Social Network Analysis of Social Capital in Collaborative Planning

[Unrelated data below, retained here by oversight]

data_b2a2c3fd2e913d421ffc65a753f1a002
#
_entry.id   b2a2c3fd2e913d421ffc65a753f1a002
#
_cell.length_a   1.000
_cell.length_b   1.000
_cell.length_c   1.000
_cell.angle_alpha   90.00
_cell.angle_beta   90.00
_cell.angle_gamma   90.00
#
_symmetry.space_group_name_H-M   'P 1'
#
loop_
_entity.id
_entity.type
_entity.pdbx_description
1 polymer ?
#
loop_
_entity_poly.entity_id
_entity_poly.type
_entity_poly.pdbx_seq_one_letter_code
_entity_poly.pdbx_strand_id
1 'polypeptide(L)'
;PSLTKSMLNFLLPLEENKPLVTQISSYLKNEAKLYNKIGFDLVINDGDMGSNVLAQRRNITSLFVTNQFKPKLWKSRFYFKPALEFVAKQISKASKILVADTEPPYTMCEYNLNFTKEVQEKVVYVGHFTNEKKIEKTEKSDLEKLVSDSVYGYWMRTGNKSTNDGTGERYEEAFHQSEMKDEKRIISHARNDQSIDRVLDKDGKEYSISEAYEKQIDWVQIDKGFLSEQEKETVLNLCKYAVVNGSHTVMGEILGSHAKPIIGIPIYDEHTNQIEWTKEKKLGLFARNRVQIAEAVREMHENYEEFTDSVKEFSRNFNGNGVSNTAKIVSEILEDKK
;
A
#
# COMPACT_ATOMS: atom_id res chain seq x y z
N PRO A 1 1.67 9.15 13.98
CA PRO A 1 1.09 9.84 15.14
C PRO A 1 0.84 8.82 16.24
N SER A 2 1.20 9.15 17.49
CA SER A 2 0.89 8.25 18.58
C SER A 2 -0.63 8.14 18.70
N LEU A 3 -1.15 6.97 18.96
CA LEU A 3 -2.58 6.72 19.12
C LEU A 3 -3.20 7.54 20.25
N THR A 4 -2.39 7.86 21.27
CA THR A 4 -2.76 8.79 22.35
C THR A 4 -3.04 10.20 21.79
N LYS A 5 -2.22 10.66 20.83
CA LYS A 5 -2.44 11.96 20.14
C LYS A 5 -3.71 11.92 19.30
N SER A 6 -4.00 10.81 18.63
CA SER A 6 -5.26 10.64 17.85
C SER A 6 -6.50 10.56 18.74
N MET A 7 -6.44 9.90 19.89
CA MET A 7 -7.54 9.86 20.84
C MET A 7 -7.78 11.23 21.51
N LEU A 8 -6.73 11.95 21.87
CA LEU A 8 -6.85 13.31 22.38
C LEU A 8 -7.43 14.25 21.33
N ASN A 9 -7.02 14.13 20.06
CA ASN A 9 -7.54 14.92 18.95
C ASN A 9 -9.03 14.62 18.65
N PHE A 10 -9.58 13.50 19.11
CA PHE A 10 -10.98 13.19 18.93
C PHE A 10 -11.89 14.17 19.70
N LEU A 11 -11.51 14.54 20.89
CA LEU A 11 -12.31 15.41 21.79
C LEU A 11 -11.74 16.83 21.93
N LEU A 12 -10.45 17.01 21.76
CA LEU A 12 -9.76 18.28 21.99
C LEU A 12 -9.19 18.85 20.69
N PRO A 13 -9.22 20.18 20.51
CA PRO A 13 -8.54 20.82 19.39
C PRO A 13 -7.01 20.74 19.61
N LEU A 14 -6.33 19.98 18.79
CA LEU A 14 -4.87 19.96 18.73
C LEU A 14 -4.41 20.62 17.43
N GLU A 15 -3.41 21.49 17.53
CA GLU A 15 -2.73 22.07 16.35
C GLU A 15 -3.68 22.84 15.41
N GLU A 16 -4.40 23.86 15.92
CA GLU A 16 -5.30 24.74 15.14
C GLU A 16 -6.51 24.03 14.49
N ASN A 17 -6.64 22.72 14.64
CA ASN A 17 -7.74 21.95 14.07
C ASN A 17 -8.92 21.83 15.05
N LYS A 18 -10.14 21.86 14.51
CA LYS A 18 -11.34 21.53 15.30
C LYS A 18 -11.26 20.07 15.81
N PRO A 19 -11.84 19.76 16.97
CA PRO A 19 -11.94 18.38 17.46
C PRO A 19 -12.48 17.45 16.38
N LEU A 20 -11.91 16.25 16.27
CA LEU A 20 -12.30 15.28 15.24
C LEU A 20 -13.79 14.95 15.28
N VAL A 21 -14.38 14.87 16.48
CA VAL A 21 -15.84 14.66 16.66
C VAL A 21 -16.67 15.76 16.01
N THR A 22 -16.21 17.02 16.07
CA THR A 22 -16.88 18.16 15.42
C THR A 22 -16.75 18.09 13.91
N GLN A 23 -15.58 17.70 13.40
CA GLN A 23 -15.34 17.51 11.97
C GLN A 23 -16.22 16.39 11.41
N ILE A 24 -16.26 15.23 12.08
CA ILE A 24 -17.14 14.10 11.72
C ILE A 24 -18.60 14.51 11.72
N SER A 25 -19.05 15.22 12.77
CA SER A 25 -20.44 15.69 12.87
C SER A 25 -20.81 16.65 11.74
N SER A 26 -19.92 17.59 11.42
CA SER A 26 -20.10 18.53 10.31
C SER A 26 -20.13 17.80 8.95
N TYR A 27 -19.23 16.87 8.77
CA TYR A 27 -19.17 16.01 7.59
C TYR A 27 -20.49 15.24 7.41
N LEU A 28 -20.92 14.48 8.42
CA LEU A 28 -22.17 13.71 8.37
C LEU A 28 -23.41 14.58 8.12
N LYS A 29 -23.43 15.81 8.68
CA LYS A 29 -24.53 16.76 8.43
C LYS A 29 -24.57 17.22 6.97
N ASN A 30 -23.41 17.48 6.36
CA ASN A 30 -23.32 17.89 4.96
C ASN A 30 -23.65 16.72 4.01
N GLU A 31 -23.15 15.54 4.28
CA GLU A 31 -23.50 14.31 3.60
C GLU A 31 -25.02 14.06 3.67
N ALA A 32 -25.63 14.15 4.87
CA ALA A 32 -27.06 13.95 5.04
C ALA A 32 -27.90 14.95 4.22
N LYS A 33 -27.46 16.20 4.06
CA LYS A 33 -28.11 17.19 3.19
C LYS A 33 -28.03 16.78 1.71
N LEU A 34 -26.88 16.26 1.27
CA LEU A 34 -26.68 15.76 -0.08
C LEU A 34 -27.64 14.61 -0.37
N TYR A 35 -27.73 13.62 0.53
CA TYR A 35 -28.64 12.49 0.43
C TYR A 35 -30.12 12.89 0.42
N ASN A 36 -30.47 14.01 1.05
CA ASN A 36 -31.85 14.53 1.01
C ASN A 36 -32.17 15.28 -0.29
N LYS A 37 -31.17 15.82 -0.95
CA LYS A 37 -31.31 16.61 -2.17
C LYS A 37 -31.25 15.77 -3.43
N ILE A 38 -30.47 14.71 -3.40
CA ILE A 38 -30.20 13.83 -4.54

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<ul><li><p>This article was downloaded by: [University of North Texas]On: 24 November 2014, At: 23:28Publisher: RoutledgeInforma Ltd Registered in England and Wales Registered Number: 1072954 Registeredoffice: Mortimer House, 37-41 Mortimer Street, London W1T 3JH, UK</p><p>Society &amp; Natural Resources: AnInternational JournalPublication details, including instructions for authors andsubscription information:</p><p>Social Network Analysis of Social Capitalin Collaborative PlanningLynn A. Mandarano aa Department of Community and Regional Planning , TempleUniversity , Ambler, Pennsylvania, USAPublished online: 06 Feb 2009.</p><p>To cite this article: Lynn A. Mandarano (2009) Social Network Analysis of Social Capital inCollaborative Planning, Society &amp; Natural Resources: An International Journal, 22:3, 245-260, DOI:10.1080/08941920801922182</p><p>To link to this article:</p><p>PLEASE SCROLL DOWN FOR ARTICLE</p><p>Taylor &amp; Francis makes every effort to ensure the accuracy of all the information (theContent) contained in the publications on our platform. However, Taylor &amp; Francis,our agents, and our licensors make no representations or warranties whatsoever as tothe accuracy, completeness, or suitability for any purpose of the Content. Any opinionsand views expressed in this publication are the opinions and views of the authors,and are not the views of or endorsed by Taylor &amp; Francis. The accuracy of the Contentshould not be relied upon and should be independently verified with primary sourcesof information. Taylor and Francis shall not be liable for any losses, actions, claims,proceedings, demands, costs, expenses, damages, and other liabilities whatsoever orhowsoever caused arising directly or indirectly in connection with, in relation to or arisingout of the use of the Content.</p><p>This article may be used for research, teaching, and private study purposes. Anysubstantial or systematic reproduction, redistribution, reselling, loan, sub-licensing,systematic supply, or distribution in any form to anyone is expressly forbidden. Terms &amp;Conditions of access and use can be found at</p><p></p></li><li><p>Social Network Analysis of Social Capitalin Collaborative Planning</p><p>LYNN A. MANDARANO</p><p>Department of Community and Regional Planning, Temple University,Ambler, Pennsylvania, USA</p><p>Social capital is an important primary outcome of collaborative planning and isdeemed a precursor to arriving at successful collaborative planning outcomes suchas more effective collective action and both individual and social benefits. Althoughcommonly used definitions of social capital stress the importance of social networks,recent scholarly research tends to overlook the importance of understanding howcollaborative efforts influence the formation of new relationships and the structuresof these relations (social networks) and in turn how these influence success. Thisarticle documents the application of social network analysis methods in the evalua-tion of a collaborations effectiveness at building social capital, the structures ofthese relations, the factors that influenced positively and negatively their formation,and finally, the influence of the social networks on realizing successful outcomes.</p><p>Keywords collaborative planning, environmental planning, national estuaryprogram, social capital, social network analysis</p><p>Social capital is an important outcome of collaborative planning and isdeemed a precursor to collaborative planning success. Social capital is viewed bysome researchers as an early outcome of successful consensus building and anenabler of such mid- and long-term outcomes as shared information, reducedconflict, and new collaborative efforts (Innes et al. 1994; Innes and Booher 1999).Wondolleck and Yaffee (2000) claim that social capital in the form of new relation-ships can facilitate information sharing to arrive at mutual understanding leading tomore effective decision making, more efficient coordination, and increased capacityto respond to future challenges. Finally, Rohe (2004) envisions social capital as amodel: Civic engagement begets new relationships, new relationships lead to greatertrust, and trust leads to more effective collective action as well as individual andsocial benefits.</p><p>Since the terms rise to contemporary usage, social capital has been the subject ofrediscovery and redefinition by economists, sociologists, and others (Putnam 2000).Before we can claim to account for the benefits of social capital, we must agree on</p><p>Received 28 March 2007; accepted 6 September 2007.Address correspondence to Lynn A. Mandarano, PE, PhD, Department of Community</p><p>and Regional Planning, Temple University, 580 Meetinghouse Road, Ambler PA 19002,USA. E-mail:</p><p>Society and Natural Resources, 22:245260Copyright # 2009 Taylor &amp; Francis Group, LLCISSN: 0894-1920 print=1521-0723 onlineDOI: 10.1080/08941920801922182</p><p>245</p><p>Dow</p><p>nloa</p><p>ded </p><p>by [</p><p>Uni</p><p>vers</p><p>ity o</p><p>f N</p><p>orth</p><p> Tex</p><p>as] </p><p>at 2</p><p>3:28</p><p> 24 </p><p>Nov</p><p>embe</p><p>r 20</p><p>14 </p></li><li><p>how we define it and measure it. Coleman defines social capital as a variety ofentities with two characteristics in common: They all consist of some aspect of asocial structure and they facilitate certain action of individuals who are within thestructure (Coleman 1988, S98). Putnam defines social capital as the connectionsamong individualssocial networks and the norms of reciprocity and trustworthi-ness that arise from them (Putnam 2000, 19) and that enable participants to actmore effectively to pursue shared objectives (Putnam 1995, 664665). Both Cole-man and Putnam agree that social networks are the infrastructure of social capital.</p><p>Although Coleman and Putnam stress the importance of social networks intheir definitions of social capital, research on the relationship between collaborativeplanning and social capital has overlooked the importance of understanding thestructure of new relationships formed. For example, researchers have documentedthe effectiveness of using social capital as a criterion to evaluate the success of col-laborative environmental planning (Connick and Innes 2003; Innes and Connick1999; Margerum 2002). And others have evaluated the influence of collaborativeplanning on establishing such specific aspects of social capital as trust (Lubell2007), norms of reciprocity (Lubell 2004), or trust and norms (Weber, Lovrich,and Gaffney 2005). Leach and Sabatier (2005) in a meta-analysis of watershed part-nerships evaluated the correlation between interpersonal trust, and new relationshipsand improved understanding. And only one study evaluated the social structure ofcollaborative partnerships: Schneider et al. (2003) compared management structuresof 12 National Estuary Program (NEP) partnerships and 10 non-NEP estuary part-nerships. While these studies make important contributions to knowledge of therelationship between social capital and successful collaborative planning, they shedlittle insight on the structures of such social capital and how the structure of socialnetworks facilitate or constrain collective action.</p><p>This article documents a novel application of social network analysis methods inthe evaluation of the relationships between participants in a collaborative planningprocess. Social capital is assessed in terms of new relationships formed, networkstructures, factors that influenced the formation of new social ties, and influenceof the structure of the social networks on realizing successful outcomes. The casestudy evaluates a regional collaborative environmental partnership formed throughthe National Estuary Program and focuses on the Habitat Workgroupone ofseveral working groups of the New YorkNew Jersey Harbor Estuary Program(NYNJ HEP). The findings demonstrate that social network analysis provides usefultools for evaluating the effectiveness of collaborative planning at building socialcapital in the form of new relationships and the structures of these relationships.Furthermore, the study reveals how internal and external factors influenced theparticipants capacity to build dense social networks.</p><p>Research FrameworkSocial Network Analysis</p><p>Social network analysis was initially developed in the 1930s by anthropologists seek-ing to understand social life within communities. By the 1970s, political analystsstarted to use and improve upon these methods to understand the social dynamicsof actors engaged in shaping national public policy (Laumann and Knoke 1987;Marin and Mayntz 1991; Knoke et al. 1996; Marsh 1998) and more recently regionalenvironmental policy (Sabatier and Jenkins-Smith 1993; Schneider et al. 2003;Laumann and Pappi 1976; Scott 1991; Heinz et al. 1993). Such social network</p><p>246 L. A. Mandarano</p><p>Dow</p><p>nloa</p><p>ded </p><p>by [</p><p>Uni</p><p>vers</p><p>ity o</p><p>f N</p><p>orth</p><p> Tex</p><p>as] </p><p>at 2</p><p>3:28</p><p> 24 </p><p>Nov</p><p>embe</p><p>r 20</p><p>14 </p></li><li><p>analyses included assessments of indirect relationships and direct relationshipslinking individuals to one another.</p><p>To develop a picture of the general social structure of a community of actors,network analysts study the attributes of individuals to uncover indirect relationships.Indirect relationships may include common attributes such as occupation, religion,education, memberships, friendship ties, interests, and attendance at events(Laumann and Pappi 1976; Heinz et al. 1993) This research has shown how similaror dissimilar attributes such as status (Knoke et al. 1996), interests (Sabatier andJenkins-Smith 1993), beliefs (Laumann and Pappi 1976; Heinz et al. 1993), andbehaviors (Laumann and Pappi 1976) influence the formation of consensual rela-tionships and serve as general indicators of the strength of repellant or attractantrelationships between the two individuals or organizations. Moreover, Laumannand Pappi (1976) have demonstrated that one can distinguish the social structureof a population by estimating and mapping the relative proximity of actors usingsimilarities or dissimilarities of a populations attributes.</p><p>Over the last two decades researchers have developed a framework to evaluatethe networks of direct relationships among organizations. The organizational stateperspective seeks to understand how participants use direct relationships (i.e., thetransfer of information, aid, power, money, and other resources between organiza-tions) to influence the decision-making process (Knoke et al. 1996). In The Organiza-tional State (Laumann and Knoke 1987) the authors identify three types of socialnetworks significant in interorganizational relations. These include informationexchanges; resource transactions such as the exchange of information money andauthority; and boundary penetration, which they characterized as the shared useof personnel. They also developed methods to assess these interorganizational rela-tionships in order to reveal the social network structure, which can be used to betterunderstand how the overall configuration facilitates or constrains the actions oforganizational participants (Laumann and Knoke 1987, 226). It is important tonote that many collaborative planning processes share the same characteristics ofdecision-making processes evaluated using the organizational state framework. Suchcharacteristics include effectively lacking the full support of legal regulations, adiversity of organizations from government and society, blurred lines of authority,and interorganizational influences and power relations (Laumann and Knoke 1987).</p><p>Study Context</p><p>The U.S. Environmental Protection Agency (U.S. EPA) National Estuary Program(NEP), authorized by Congress in 1987, is an ecosystem-based collaborative plan-ning program. NEP legislation encourages the landscape of federal, state, and localagencies and regional stakeholders to form collaborative partnerships and to assumelocal responsibility for the planning and management of an estuarys ecologicalintegrity. While the NEP is a voluntary policy, upon acceptance into the NEP, eachpartnership is required to establish a Management Conference consisting of a PolicyCommittee, a Management Committee, a Citizens Advisory Committee (CAC), anda Science and Technical Advisory Committee (STAC). The Management Conferenceis responsible for managing the activities that led up to the publication of each pro-grams Comprehensive Conservation Management Plan (CCMP) and the implemen-tation of CCMP recommendations. In 1988, the U.S. EPA approved the nominationof the NYNJ HEP and approved NYNJ HEPs CCMP in 1996.</p><p>Social Network Analysis of Social Capital 247</p><p>Dow</p><p>nloa</p><p>ded </p><p>by [</p><p>Uni</p><p>vers</p><p>ity o</p><p>f N</p><p>orth</p><p> Tex</p><p>as] </p><p>at 2</p><p>3:28</p><p> 24 </p><p>Nov</p><p>embe</p><p>r 20</p><p>14 </p></li><li><p>The collaborative partnership formed by the NYNJ HEP spanned the multipletiers of government, policy arenas, and jurisdictions and engaged regional stake-holders within the Management Conference and workgroups. Within the NYNJHEP, the organizations represented in the policy and management committees werethe regions most prominent environmental agencies and stakeholder organizations.1</p><p>A former Management Conference representative noted that the composition of thePolicy Committee was unique to the National Estuary Program: At the time it wasformed, it was an exception to have CAC and STAC representation on the PolicyCommittee. Each of the committees that comprised the Management Conferencehad established structures; for example, the Management Committee had 19 desig-nated positionsfixed organizational representation, which allowed for fluctuationof individual participation due to for example retirement.</p><p>By comparison, participation in the Habitat Workgroup was more robust: Meet-ings engaged more participants and a more diverse participation. Unlike the fixedorganizational representation found in the Management Conference, participationin the Habitat Workgroup was open and nonstructured except for the position ofChair. According to the workgroups meeting minutes, 262 individuals participatedin the Habitat Workgroup between the years 1998 to 2002. While governmentalagencies were the majority at 54%, there was notable participation from nongovern-mental organizations at 24% and unaffiliated (including citizens) at 11%. The distri-bution of stakeholders in the Habitat Workgroup mirrors Lubells (2005) assessmentof stakeholders in 20 NEP estuaries.</p><p>The Habitat Workgroup also differed from the other workgroups active at thetime of this research in that it was not guided by regulations but by the outcomesof collaboration. The pathogens, nutrients, and toxics workgroups activities weredirected by such national and state regulations such as Clean Water Act require-ments for each state to establish total maximum daily loads (TMDLs) for pathogens,nutrients, and toxic chemicals. Finally, the Dredged Material Management Work-group...</p></li></ul>